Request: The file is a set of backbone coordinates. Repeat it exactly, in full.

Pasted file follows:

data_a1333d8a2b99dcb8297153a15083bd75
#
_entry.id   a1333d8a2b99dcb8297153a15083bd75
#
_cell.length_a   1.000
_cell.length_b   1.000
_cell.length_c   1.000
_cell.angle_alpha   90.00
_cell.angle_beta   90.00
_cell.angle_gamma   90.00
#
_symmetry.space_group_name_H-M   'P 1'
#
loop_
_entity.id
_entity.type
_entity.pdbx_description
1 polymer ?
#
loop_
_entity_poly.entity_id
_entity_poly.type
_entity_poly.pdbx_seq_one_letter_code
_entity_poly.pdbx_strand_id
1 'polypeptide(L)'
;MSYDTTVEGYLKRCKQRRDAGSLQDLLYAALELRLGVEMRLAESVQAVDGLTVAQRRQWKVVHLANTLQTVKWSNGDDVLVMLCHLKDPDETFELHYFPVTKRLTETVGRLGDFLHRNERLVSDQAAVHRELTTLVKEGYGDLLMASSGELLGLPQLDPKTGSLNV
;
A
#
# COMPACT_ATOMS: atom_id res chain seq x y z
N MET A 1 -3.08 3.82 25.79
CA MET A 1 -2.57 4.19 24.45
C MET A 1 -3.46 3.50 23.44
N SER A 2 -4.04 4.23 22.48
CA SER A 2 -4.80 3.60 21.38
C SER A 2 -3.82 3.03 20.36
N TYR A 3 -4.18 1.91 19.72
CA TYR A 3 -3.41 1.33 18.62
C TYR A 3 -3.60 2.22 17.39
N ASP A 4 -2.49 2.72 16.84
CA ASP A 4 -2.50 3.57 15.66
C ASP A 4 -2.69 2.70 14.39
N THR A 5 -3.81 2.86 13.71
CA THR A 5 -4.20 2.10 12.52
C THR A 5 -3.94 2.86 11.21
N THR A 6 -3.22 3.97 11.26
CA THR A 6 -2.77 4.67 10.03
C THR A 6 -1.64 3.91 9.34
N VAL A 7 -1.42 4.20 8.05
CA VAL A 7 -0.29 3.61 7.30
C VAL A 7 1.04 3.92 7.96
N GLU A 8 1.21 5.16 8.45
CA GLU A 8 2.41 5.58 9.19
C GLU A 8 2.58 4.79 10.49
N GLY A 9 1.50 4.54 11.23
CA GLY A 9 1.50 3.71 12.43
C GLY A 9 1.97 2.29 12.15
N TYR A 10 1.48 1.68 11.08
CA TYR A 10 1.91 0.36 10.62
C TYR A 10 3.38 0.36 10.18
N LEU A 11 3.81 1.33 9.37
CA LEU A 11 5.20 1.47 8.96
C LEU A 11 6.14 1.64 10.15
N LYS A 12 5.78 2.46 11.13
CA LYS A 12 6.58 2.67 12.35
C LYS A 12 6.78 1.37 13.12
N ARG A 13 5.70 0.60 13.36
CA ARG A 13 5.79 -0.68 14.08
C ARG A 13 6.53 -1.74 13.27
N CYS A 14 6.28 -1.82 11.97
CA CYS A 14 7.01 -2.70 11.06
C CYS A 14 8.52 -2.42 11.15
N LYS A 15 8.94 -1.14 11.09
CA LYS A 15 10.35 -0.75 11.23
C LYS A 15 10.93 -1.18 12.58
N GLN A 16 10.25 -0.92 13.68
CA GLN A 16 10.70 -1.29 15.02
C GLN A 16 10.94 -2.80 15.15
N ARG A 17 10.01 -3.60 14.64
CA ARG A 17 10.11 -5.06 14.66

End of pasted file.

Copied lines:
data_a1333d8a2b99dcb8297153a15083bd75
#
_entry.id   a1333d8a2b99dcb8297153a15083bd75
#
_cell.length_a   1.000
_cell.length_b   1.000
_cell.length_c   1.000
_cell.angle_alpha   90.00
_cell.angle_beta   90.00
_cell.angle_gamma   90.00
#
_symmetry.space_group_name_H-M   'P 1'
#
loop_
_entity.id
_entity.type
_entity.pdbx_description
1 polymer ?
#
loop_
_entity_poly.entity_id
_entity_poly.type
_entity_poly.pdbx_seq_one_letter_code
_entity_poly.pdbx_strand_id
1 'polypeptide(L)'
;MSYDTTVEGYLKRCKQRRDAGSLQDLLYAALELRLGVEMRLAESVQAVDGLTVAQRRQWKVVHLANTLQTVKWSNGDDVLVMLCHLKDPDETFELHYFPVTKRLTETVGRLGDFLHRNERLVSDQAAVHRELTTLVKEGYGDLLMASSGELLGLPQLDPKTGSLNV
;
A
#
# COMPACT_ATOMS: atom_id res chain seq x y z
N MET A 1 -3.08 3.82 25.79
CA MET A 1 -2.57 4.19 24.45
C MET A 1 -3.46 3.50 23.44
N SER A 2 -4.04 4.23 22.48
CA SER A 2 -4.80 3.60 21.38
C SER A 2 -3.82 3.03 20.36
N TYR A 3 -4.18 1.91 19.72
CA TYR A 3 -3.41 1.33 18.62
C TYR A 3 -3.60 2.22 17.39
N ASP A 4 -2.49 2.72 16.84
CA ASP A 4 -2.50 3.57 15.66
C ASP A 4 -2.69 2.70 14.39
N THR A 5 -3.81 2.86 13.71
CA THR A 5 -4.20 2.10 12.52
C THR A 5 -3.94 2.86 11.21
N THR A 6 -3.22 3.97 11.26
CA THR A 6 -2.77 4.67 10.03
C THR A 6 -1.64 3.91 9.34
N VAL A 7 -1.42 4.20 8.05
CA VAL A 7 -0.29 3.61 7.30
C VAL A 7 1.04 3.92 7.96
N GLU A 8 1.21 5.16 8.45
CA GLU A 8 2.41 5.58 9.19
C GLU A 8 2.58 4.79 10.49
N GLY A 9 1.50 4.54 11.23
CA GLY A 9 1.50 3.71 12.43
C GLY A 9 1.97 2.29 12.15
N TYR A 10 1.48 1.68 11.08
CA TYR A 10 1.91 0.36 10.62
C TYR A 10 3.38 0.36 10.18
N LEU A 11 3.81 1.33 9.37
CA LEU A 11 5.20 1.47 8.96
C LEU A 11 6.14 1.64 10.15
N LYS A 12 5.78 2.46 11.13
CA LYS A 12 6.58 2.67 12.35
C LYS A 12 6.78 1.37 13.12
N ARG A 13 5.70 0.60 13.36
CA ARG A 13 5.79 -0.68 14.08
C ARG A 13 6.53 -1.74 13.27
N CYS A 14 6.28 -1.82 11.97
CA CYS A 14 7.01 -2.70 11.06
C CYS A 14 8.52 -2.42 11.15
N LYS A 15 8.94 -1.14 11.09
CA LYS A 15 10.35 -0.75 11.23
C LYS A 15 10.93 -1.18 12.58
N GLN A 16 10.25 -0.92 13.68
CA GLN A 16 10.70 -1.29 15.02
C GLN A 16 10.94 -2.80 15.15
N ARG A 17 10.01 -3.60 14.64
CA ARG A 17 10.11 -5.06 14.66